More than half a century later, Wally Funk hasn’t given up and at the age of 82, she’ll be joining the crew on the New Shepard rocket, which will be launching on July 20th, 2021. She’s expected to become the oldest person to reach space, beating John Glenn’s record set in 1998.

In 2017, she came to StoryCorps with one of her flight students, Mary Holsenbeck, to talk about her time training to be an astronaut.

Exif_JPEG_PICTUREWally and Mary, circa 1993. Photo courtesy of Mary Holsenbeck.
Top photo:  Wally, circa 1960. Photo courtesy of Wally Funk.

Originally aired August 4, 2017, on NPR’s Morning Edition. It was rebroadcast on July 9th, 2021 on the same program.

A Dad Tells His Daughter About The Risk That Led Him To The Love Of His Life

Eddie Chang had just finished his junior year in college and was spending some time at his friend’s house in Chicago, when he got reacquainted with his friend’s older sister, E.F. Wen.

Two years older than him, E.F. happened to be home for the summer. She was always the well-liked one around the community, and her playful, rebellious energy caught his eye.

What happened that week sparked a romance that would last them four decades — until E.F. died after a battle with colon cancer.

Eddie came to StoryCorps with their youngest daughter Tria to remember how it all started, and recount all that he still loves about his late wife.

Top Photo: Tria Chang and Eddie Chang at their StoryCorps interview in San Francisco on May 6th, 2017. By Yosmay del Mazo for StoryCorps.
Middle Photo: Eddie Chang and E.F. Wen. Circa 1973
Bottom Photo: From left to right: Eddie Chang, E.F. Wen, Vanessa Chang, Tria Chang, & Meesha Chang. 1993 at Smith College.

Originally aired February 14, 2020 on NPR’s Morning Edition. 

New Year’s Eve With Spencer The Possum

’Tis the podcast season for difficult conversations, but on this New Year’s Eve episode, we’re bringing you something a little different; just one story that we couldn’t resist sharing.

Many people will be watching the ball drop in Times Square, but you’re probably unaware that the “real” action will be happening in Tallapoosa, Georgia. That’s where Bud and Jackie Jones, career taxidermists, live. They helped establish a completely different kind of New Year’s Eve tradition in their small town.

Bud and Jackie came to StoryCorps in 2018 to share the love story that helped launch it all.

Since the Tallapoosa Possum Drop began in the late 1990s, the event has grown from about 40 people to over 7,000 in attendance. That’s more than twice the population of Tallapoosa itself.

Top photo: Artwork by Lindsay Mound.
Middle photo: Bud and Jackie Jones in 2018 at their StoryCorps interview in Tallapoosa, Georgia. Photo by Brenda Norbeck-Ford for StoryCorps.
Bottom photo: Bud and Jackie Jones pose near “Spencer” at the Possum Drop in Tallapoosa, GA in 2014. Courtesy Bud Jones.

Released on December 31, 2019.

Like the music in this episode? Support the artists:
“Heat and Memory” by Jarrett Floyd
“Towboat Theme” by Blue Dot Sessions from the album Towboat

Swept Away: Falling for the Man with 600 Vacuums

We love a good love story here at StoryCorps. But this one? It sucks … just not in the way you might think. 

Tom Gasko has been a vacuum repairman for over 35 years. He also collects vacuums hundreds and hundreds of them and proudly displays them in his very own vacuum cleaner museum in a Rolla, Missouri strip mall.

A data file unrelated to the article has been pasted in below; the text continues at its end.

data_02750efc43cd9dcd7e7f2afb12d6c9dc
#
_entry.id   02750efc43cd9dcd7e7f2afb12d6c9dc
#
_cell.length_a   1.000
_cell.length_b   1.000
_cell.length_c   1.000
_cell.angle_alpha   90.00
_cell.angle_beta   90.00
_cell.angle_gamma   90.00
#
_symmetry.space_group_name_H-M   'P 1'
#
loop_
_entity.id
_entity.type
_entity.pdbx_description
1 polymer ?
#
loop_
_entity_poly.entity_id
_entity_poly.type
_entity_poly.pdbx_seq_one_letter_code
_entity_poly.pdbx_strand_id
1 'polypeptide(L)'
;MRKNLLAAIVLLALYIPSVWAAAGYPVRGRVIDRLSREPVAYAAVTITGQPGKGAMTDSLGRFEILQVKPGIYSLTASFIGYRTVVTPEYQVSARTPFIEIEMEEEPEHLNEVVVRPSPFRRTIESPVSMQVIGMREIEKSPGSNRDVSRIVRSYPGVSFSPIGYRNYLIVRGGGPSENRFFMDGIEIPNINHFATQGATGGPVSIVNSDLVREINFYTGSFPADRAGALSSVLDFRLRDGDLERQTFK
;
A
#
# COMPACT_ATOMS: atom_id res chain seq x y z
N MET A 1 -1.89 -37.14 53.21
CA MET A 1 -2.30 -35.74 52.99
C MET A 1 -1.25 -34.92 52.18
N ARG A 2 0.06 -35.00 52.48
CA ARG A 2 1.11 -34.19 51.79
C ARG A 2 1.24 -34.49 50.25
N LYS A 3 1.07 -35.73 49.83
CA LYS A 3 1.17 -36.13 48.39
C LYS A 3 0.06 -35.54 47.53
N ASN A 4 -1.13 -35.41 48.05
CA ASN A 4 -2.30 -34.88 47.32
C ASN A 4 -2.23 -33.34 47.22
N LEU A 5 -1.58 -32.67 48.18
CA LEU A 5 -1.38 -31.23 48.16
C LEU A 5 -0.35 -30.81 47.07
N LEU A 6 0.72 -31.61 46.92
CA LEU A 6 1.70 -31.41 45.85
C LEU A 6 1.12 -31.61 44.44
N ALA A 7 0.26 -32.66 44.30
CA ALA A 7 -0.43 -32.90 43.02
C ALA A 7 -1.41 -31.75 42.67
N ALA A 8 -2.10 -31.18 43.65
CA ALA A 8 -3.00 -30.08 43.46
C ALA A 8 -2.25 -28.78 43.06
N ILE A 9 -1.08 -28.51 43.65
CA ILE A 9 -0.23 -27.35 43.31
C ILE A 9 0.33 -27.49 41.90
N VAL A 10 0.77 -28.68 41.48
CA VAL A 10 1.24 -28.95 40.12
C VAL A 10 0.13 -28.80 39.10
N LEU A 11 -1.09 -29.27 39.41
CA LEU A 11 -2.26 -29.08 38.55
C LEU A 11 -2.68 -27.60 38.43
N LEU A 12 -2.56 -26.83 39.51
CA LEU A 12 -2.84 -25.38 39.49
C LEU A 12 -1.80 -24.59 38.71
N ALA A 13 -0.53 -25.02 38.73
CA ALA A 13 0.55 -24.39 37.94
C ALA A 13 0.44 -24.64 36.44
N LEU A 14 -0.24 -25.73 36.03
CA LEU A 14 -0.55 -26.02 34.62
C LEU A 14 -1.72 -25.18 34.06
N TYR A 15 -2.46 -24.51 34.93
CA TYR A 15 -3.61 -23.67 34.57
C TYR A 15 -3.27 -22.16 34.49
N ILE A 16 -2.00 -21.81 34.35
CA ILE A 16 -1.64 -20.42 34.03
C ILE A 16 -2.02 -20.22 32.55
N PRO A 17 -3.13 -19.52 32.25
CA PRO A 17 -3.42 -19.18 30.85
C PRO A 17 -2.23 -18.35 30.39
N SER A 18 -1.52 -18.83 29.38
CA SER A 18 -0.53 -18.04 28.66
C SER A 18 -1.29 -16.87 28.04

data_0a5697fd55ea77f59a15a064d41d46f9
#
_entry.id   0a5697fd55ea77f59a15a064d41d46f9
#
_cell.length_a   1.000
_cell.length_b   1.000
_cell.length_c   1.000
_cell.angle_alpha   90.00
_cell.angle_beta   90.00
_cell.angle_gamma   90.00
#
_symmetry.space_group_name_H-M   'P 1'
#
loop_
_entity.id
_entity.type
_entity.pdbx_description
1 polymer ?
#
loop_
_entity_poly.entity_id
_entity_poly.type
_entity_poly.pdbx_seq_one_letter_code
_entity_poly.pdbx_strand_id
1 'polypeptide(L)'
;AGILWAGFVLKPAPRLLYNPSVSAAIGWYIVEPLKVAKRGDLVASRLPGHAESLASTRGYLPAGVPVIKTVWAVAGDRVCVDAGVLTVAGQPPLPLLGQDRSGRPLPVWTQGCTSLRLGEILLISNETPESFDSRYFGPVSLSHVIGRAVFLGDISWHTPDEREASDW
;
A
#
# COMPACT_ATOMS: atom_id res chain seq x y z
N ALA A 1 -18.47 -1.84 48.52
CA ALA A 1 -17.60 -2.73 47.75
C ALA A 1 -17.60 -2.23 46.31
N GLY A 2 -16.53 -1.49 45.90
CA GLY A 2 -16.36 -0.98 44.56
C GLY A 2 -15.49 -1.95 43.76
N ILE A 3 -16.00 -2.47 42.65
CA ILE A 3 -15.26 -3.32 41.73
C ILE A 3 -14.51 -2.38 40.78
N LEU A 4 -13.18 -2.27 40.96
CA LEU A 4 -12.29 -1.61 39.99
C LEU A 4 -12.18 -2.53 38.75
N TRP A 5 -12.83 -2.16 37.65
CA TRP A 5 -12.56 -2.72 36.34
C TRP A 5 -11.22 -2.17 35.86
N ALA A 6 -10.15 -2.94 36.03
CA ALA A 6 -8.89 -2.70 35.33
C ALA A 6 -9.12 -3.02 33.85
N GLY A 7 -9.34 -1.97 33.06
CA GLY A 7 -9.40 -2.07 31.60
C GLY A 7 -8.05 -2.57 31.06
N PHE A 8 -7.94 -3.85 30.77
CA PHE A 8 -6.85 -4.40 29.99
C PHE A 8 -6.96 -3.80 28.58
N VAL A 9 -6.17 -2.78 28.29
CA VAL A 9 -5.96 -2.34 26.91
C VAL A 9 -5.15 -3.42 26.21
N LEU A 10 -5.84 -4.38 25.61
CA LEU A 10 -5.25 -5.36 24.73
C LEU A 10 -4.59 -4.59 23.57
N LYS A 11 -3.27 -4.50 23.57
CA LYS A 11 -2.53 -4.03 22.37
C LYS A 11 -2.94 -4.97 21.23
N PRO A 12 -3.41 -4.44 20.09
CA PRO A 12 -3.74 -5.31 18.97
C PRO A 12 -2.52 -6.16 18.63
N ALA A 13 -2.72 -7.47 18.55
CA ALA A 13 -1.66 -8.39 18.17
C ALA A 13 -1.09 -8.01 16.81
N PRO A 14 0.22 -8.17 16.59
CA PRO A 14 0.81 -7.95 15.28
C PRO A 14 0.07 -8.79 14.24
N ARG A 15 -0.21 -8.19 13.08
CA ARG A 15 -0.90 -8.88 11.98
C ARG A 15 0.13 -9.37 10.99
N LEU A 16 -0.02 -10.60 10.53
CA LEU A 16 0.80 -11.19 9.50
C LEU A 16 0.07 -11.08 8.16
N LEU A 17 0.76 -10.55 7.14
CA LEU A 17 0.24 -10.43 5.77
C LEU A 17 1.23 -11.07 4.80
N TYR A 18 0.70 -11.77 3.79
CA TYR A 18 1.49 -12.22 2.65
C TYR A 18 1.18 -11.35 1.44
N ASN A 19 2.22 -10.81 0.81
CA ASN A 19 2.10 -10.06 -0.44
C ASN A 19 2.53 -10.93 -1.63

He came to StoryCorps to share his love for the machines with his husband, Donnie Pedrola. 


Top photo: Donnie Pedrola and Tom Gasko at their StoryCorps interview in Rolla, MI on June 26, 2019. By Dupe Oyebolu for StoryCorps.
Bottom photo: In 2001, Tom got a tattoo of the logo of his favorite vacuum cleaner, The Airway from 1935. This is the same machine he hopes to spend eternity in. Courtesy Tom Gasko.

Originally aired September 6, 2019 on NPR’s Morning Edition. 

“There Was No Hanky Panky”: A Couple Reflects On The Friendship That Led To 70 Years Of Marriage

Julia and Joel Helfman met when they were just kids — at 12 and 13 years old. Their friendship blossomed into a decades-long love story. And together they had five kids of their own, as well as 11 grandchildren and eight great-grandkids.


A few months before their 70th wedding anniversary, Joel and Julia sat down at StoryCorps to remember how it all began.


Top photo: Julia and Joel Helfman on their wedding day in November 1949. Courtesy of the Helfman family. 
Middle photo: Joel and Julia Helfman (center) with their five kids, c. 1972. Courtesy of the Helfman family. 
Bottom photo: Julia and Joel Helfman at their StoryCorps interview in Philadelphia, PA in 2019. By Eleanor Vassili for StoryCorps.

Originally aired July 26, 2019, on NPR’s Morning Edition. 

A Teenage Romance, Rekindled After Three Decades

It was the spring of 1981 in Louisiana. Liz Barnez was 16 and Lori Daigle was 17. They met while playing on competing high school sports teams. When they joined the all-star softball team that summer, their friendship blossomed into something more.


At StoryCorps in Fort Collins, Colorado, Liz and Lori sat down to reflect on their teenage romance, and how they reunited nearly 30 years later.


They married in 2015 after the Supreme Court legalized same-sex marriage. That was more than 30 years after their first kiss.

Top photo: Lori Daigle and Liz Barnez at StoryCorps in Fort Collins, Colorado. Photo by Jacqueline Van Meter for StoryCorps.
Middle photo: Liz Barnez and Lori Daigle in the summer of 1981. Photo courtesy of Lori Daigle.
Bottom photo: Robert Herman, Lori Daigle, Liz Barnez, and Haley Daigle, from left to right, at Liz Barnez and Lori Daigle’s wedding in 2015. Photo by Kris Harmon and courtesy of Lori Daigle.

Originally aired March 8, 2019, on NPR’s Morning Edition.